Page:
Chilled Young Carrot Soup with Clotted Cream, Pistachios, and Mint

Matt Jennings

Townsman, Boston, MA

Clotted cream is traditionally made by gently heating raw milk and skimming off the cream that forms on the surface. Matt Jennings makes it by letting cream and buttermilk sit at room temperature for several hours.


  • Clotted Cream:

  • 1 1/2 cups pasteurized heavy cream (not ultra-pasteurized)
  • 1/2 cup of buttermilk
  • Carrot Soup:

  • 3 medium carrots, peeled and cut into 1-inch rounds
  • 2 1/2 cups carrot juice, divided
  • 1 teaspoon unsalted butter
  • 1 teaspoon honey
  • Pinch curry powder
  • Pinch ground coriander
  • Pinch ground cumin
  • 1/2 cup heavy cream
  • Leaves from 2 sprigs fresh mint, divided
  • Kosher salt and freshly ground white pepper to taste
  • 3 tablespoons fine domestic olive oil
  • 2 tablespoons toasted chopped pistachios


To make the clotted cream, combine the cream and buttermilk in a mason jar or container with a tight-fitting lid. Let stand at room temperature until the mixture has thickened to the consistency of softly whipped cream. (This takes anywhere from 12 to 24 hours.) Refrigerate; it will continue to thicken as it chills.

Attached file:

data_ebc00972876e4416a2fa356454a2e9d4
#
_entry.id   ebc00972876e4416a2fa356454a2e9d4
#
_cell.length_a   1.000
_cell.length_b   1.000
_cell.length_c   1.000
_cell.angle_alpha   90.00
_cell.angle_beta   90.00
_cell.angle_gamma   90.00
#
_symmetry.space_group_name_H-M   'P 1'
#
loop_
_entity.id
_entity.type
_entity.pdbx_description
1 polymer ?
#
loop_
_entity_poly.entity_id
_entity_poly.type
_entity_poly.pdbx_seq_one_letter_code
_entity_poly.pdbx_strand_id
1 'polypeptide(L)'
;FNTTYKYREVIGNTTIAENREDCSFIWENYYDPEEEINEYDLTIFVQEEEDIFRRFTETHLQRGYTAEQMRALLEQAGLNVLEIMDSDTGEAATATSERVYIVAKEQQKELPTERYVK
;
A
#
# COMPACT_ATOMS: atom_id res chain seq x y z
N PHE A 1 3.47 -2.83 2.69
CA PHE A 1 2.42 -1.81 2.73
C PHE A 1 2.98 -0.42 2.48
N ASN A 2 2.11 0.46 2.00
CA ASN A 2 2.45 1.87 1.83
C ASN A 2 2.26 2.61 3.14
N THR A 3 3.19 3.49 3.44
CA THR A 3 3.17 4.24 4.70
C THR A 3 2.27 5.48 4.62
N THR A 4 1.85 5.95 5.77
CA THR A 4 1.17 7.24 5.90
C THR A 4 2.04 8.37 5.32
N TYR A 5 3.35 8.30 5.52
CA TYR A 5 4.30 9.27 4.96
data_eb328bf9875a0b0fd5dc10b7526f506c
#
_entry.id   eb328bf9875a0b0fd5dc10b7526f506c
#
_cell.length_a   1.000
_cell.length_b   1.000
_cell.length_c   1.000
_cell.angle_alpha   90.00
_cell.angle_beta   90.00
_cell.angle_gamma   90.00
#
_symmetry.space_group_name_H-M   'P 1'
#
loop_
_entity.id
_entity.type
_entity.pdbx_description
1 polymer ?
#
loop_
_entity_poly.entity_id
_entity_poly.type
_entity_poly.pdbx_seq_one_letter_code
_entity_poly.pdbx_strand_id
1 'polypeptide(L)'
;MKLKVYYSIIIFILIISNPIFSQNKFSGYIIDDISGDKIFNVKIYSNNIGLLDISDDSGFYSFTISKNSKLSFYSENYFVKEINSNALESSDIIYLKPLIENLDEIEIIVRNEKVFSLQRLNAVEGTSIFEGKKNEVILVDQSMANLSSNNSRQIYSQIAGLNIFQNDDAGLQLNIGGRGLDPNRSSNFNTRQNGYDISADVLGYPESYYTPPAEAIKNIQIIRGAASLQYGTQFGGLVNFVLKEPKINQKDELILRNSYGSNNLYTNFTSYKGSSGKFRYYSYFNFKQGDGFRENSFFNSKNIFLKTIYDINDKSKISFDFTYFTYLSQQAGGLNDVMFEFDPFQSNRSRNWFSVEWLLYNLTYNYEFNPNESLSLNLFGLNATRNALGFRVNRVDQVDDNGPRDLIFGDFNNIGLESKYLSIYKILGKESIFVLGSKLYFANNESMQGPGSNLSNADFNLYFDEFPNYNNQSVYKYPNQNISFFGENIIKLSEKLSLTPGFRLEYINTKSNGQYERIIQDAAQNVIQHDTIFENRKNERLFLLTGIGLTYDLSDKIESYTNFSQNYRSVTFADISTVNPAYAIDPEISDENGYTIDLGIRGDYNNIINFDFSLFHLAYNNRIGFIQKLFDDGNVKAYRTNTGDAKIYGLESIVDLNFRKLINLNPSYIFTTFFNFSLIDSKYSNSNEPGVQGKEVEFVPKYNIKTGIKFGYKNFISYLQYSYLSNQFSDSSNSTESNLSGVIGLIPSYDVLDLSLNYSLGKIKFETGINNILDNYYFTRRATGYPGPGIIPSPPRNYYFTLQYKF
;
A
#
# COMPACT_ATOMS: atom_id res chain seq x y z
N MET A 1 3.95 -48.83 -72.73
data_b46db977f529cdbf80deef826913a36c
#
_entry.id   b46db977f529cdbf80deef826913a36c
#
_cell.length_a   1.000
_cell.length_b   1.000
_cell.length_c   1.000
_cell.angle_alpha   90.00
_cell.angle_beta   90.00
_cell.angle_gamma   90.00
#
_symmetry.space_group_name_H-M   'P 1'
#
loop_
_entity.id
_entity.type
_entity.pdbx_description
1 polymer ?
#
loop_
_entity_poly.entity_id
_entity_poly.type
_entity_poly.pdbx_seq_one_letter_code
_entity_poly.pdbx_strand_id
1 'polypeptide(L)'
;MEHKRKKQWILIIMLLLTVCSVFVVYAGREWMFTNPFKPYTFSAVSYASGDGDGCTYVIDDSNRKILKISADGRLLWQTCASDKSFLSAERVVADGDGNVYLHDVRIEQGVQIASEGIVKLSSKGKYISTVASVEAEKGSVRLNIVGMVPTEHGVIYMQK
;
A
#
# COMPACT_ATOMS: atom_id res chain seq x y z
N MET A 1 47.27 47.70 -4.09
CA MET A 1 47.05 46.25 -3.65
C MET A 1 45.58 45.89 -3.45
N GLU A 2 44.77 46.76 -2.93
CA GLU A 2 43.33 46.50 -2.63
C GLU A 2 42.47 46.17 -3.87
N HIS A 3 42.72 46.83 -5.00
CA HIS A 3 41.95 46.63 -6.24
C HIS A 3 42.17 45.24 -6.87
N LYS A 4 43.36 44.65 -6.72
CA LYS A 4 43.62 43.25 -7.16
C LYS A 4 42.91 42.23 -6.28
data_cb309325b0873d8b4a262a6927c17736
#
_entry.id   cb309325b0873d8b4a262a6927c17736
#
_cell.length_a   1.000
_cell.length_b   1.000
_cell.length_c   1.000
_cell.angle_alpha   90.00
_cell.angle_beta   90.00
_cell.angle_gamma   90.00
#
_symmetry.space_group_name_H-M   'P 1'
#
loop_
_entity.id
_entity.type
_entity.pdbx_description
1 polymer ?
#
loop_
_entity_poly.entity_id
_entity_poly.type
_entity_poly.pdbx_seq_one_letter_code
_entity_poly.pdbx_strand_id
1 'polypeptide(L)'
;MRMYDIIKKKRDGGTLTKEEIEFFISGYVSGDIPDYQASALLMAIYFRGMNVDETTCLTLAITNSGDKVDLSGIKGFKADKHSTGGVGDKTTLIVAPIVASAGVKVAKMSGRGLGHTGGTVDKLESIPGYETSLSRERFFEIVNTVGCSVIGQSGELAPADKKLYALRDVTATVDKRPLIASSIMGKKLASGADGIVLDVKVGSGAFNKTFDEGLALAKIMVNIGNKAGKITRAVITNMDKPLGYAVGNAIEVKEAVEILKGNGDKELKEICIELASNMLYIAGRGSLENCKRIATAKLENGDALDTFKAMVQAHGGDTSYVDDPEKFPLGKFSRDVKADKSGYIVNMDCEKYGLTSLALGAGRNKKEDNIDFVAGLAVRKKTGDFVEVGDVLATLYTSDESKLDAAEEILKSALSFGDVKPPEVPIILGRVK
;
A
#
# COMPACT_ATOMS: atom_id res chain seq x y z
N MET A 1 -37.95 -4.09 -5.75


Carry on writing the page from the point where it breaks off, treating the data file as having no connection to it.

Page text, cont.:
To make the soup, put the carrots, 1 1/4 cups of the carrot juice, butter, honey, curry powder, coriander, and cumin into a medium pot and bring to a simmer over medium heat. Reduce heat to medium-low and simmer until the liquid has evaporated and the carrots are very soft, about 1 hour. Add cream, increase heat to medium, and simmer for 3 minutes.

Transfer the carrots to a blender. Add the remaining 1 1/4 cups carrot juice and half of the mint leaves and purée until smooth. soup through a fine sieve into a medium bowl and season to taste with salt and white pepper. Cover and refrigerate until chilled.

To serve, ladle a portion of the chilled carrot soup into a bowl. Place a spoonful of the homemade clotted cream on top of the soup. Sprinkle the soup with the chopped pistachios, torn mint leaves, and a drizzle of olive oil.


4 servings